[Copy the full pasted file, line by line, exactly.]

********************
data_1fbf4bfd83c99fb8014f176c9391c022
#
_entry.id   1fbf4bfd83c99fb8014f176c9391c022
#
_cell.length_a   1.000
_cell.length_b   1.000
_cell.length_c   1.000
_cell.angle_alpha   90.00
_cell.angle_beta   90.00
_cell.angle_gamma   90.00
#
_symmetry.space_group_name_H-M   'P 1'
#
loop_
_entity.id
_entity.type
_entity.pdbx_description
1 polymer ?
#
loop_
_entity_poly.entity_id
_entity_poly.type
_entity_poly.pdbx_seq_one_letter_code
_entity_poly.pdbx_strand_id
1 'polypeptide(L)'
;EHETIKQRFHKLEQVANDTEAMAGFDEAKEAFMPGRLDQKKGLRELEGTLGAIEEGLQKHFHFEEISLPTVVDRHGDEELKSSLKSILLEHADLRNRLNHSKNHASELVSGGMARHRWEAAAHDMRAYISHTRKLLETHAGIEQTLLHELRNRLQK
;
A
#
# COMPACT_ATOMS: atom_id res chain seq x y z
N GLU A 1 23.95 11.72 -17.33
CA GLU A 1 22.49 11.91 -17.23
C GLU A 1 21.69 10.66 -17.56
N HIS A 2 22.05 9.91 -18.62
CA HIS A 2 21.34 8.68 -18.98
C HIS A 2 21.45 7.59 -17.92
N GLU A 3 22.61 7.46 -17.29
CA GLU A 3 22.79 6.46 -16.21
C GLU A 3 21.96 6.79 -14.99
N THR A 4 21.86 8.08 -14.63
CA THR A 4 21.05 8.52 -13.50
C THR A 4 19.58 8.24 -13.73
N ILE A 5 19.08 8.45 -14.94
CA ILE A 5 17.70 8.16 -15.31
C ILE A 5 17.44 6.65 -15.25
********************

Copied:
data_1fbf4bfd83c99fb8014f176c9391c022
#
_entry.id   1fbf4bfd83c99fb8014f176c9391c022
#
_cell.length_a   1.000
_cell.length_b   1.000
_cell.length_c   1.000
_cell.angle_alpha   90.00
_cell.angle_beta   90.00
_cell.angle_gamma   90.00
#
_symmetry.space_group_name_H-M   'P 1'
#
loop_
_entity.id
_entity.type
_entity.pdbx_description
1 polymer ?
#
loop_
_entity_poly.entity_id
_entity_poly.type
_entity_poly.pdbx_seq_one_letter_code
_entity_poly.pdbx_strand_id
1 'polypeptide(L)'
;EHETIKQRFHKLEQVANDTEAMAGFDEAKEAFMPGRLDQKKGLRELEGTLGAIEEGLQKHFHFEEISLPTVVDRHGDEELKSSLKSILLEHADLRNRLNHSKNHASELVSGGMARHRWEAAAHDMRAYISHTRKLLETHAGIEQTLLHELRNRLQK
;
A
#
# COMPACT_ATOMS: atom_id res chain seq x y z
N GLU A 1 23.95 11.72 -17.33
CA GLU A 1 22.49 11.91 -17.23
C GLU A 1 21.69 10.66 -17.56
N HIS A 2 22.05 9.91 -18.62
CA HIS A 2 21.34 8.68 -18.98
C HIS A 2 21.45 7.59 -17.92
N GLU A 3 22.61 7.46 -17.29
CA GLU A 3 22.79 6.46 -16.21
C GLU A 3 21.96 6.79 -14.99
N THR A 4 21.86 8.08 -14.63
CA THR A 4 21.05 8.52 -13.50
C THR A 4 19.58 8.24 -13.73
N ILE A 5 19.08 8.45 -14.94
CA ILE A 5 17.70 8.16 -15.31
C ILE A 5 17.44 6.65 -15.25